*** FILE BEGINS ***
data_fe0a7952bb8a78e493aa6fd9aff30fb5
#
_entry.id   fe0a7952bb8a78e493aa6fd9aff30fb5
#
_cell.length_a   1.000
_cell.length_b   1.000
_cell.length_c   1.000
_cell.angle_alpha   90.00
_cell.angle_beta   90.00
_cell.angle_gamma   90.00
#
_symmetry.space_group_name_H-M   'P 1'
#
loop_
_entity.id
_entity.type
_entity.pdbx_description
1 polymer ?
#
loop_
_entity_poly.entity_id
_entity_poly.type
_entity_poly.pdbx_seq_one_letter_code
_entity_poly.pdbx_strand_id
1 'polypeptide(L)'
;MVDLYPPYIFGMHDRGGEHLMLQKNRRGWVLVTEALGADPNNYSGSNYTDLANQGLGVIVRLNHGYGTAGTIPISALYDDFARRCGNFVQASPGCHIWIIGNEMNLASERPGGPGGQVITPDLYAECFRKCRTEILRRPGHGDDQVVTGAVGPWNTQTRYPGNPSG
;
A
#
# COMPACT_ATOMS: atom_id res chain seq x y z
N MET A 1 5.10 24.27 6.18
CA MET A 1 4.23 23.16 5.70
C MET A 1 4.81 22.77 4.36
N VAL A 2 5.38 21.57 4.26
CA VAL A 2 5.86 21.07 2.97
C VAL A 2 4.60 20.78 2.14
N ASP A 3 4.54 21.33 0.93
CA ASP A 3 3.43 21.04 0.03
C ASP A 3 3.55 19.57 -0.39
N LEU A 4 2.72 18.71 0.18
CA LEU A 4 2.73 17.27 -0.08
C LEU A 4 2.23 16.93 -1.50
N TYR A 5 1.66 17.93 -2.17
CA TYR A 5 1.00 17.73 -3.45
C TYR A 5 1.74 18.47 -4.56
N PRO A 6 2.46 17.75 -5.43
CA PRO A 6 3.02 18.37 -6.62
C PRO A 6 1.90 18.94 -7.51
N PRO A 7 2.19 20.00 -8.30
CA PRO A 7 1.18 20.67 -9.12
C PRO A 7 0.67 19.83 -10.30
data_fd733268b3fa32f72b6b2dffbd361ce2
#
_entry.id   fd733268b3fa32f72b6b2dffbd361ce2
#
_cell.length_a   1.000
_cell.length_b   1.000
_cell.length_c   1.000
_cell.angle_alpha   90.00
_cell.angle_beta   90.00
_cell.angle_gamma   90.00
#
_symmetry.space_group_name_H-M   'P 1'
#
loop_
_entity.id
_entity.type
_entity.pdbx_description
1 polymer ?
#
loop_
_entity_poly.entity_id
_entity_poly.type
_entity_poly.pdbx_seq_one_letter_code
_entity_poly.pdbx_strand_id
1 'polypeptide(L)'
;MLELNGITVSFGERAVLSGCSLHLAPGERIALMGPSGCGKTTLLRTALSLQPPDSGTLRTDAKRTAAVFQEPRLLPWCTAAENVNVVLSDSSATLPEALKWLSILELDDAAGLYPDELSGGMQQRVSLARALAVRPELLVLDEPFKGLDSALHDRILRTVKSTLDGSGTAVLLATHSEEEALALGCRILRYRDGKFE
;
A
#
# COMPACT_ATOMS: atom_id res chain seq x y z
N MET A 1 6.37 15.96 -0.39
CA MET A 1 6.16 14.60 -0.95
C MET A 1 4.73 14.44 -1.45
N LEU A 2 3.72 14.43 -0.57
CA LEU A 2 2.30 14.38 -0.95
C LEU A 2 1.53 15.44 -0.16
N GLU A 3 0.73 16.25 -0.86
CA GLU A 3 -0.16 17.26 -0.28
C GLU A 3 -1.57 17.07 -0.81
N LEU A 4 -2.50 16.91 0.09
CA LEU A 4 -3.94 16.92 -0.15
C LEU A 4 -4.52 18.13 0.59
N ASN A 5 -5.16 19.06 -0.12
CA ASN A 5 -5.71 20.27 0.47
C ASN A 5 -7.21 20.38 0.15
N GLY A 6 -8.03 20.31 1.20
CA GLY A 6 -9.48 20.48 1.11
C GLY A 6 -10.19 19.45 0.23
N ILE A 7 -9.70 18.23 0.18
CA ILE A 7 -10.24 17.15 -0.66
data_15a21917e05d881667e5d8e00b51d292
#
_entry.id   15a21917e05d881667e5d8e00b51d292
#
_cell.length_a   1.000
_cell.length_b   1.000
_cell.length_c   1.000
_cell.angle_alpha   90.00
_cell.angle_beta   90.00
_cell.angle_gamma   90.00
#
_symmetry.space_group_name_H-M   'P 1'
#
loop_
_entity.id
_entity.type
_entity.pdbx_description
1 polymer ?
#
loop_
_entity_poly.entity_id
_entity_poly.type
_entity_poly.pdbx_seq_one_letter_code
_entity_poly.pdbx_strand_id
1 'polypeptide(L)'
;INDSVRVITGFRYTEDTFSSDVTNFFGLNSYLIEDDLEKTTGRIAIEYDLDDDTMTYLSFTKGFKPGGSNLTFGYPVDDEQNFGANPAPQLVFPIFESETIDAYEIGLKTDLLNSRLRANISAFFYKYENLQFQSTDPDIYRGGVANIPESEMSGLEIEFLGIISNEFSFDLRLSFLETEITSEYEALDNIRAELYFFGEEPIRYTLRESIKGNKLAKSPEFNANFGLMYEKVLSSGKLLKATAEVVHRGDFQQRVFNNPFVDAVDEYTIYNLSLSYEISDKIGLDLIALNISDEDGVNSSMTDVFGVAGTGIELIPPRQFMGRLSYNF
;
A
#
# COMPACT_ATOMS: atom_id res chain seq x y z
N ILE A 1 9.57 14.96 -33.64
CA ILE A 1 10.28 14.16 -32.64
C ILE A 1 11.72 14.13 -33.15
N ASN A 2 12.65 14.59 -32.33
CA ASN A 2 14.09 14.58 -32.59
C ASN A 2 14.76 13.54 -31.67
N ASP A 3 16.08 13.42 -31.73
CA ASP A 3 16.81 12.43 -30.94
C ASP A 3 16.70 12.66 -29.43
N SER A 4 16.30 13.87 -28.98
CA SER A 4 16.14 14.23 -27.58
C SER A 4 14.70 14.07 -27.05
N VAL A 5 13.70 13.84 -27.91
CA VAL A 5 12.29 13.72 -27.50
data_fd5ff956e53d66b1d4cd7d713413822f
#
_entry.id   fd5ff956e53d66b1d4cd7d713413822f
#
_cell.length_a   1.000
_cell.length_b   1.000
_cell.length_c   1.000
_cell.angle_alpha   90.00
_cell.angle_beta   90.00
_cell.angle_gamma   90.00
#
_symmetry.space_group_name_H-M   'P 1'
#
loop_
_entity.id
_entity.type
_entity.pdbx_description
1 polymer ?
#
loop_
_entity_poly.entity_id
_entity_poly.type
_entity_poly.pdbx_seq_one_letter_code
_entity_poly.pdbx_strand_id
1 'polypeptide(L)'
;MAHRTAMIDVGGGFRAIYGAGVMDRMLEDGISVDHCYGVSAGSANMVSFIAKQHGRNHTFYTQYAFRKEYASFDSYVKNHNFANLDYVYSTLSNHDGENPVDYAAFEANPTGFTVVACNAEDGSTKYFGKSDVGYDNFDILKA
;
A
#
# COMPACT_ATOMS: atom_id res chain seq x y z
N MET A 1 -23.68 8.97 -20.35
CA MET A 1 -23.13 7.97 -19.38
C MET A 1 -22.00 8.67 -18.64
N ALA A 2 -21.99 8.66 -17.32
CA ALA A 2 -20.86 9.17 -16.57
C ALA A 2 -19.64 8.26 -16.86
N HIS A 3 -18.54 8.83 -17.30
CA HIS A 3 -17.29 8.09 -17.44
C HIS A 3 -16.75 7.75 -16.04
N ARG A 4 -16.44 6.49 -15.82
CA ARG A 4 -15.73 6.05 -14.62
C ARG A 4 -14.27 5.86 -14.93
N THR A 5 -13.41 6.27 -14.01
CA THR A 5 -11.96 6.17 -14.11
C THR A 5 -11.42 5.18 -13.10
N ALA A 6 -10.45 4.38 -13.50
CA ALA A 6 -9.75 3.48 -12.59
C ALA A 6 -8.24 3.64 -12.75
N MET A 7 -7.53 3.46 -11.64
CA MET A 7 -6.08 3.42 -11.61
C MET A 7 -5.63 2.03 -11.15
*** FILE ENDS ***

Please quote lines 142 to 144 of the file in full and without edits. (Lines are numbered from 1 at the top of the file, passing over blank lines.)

CA SER A 4 16.14 14.23 -27.58
C SER A 4 14.70 14.07 -27.05
N VAL A 5 13.70 13.84 -27.91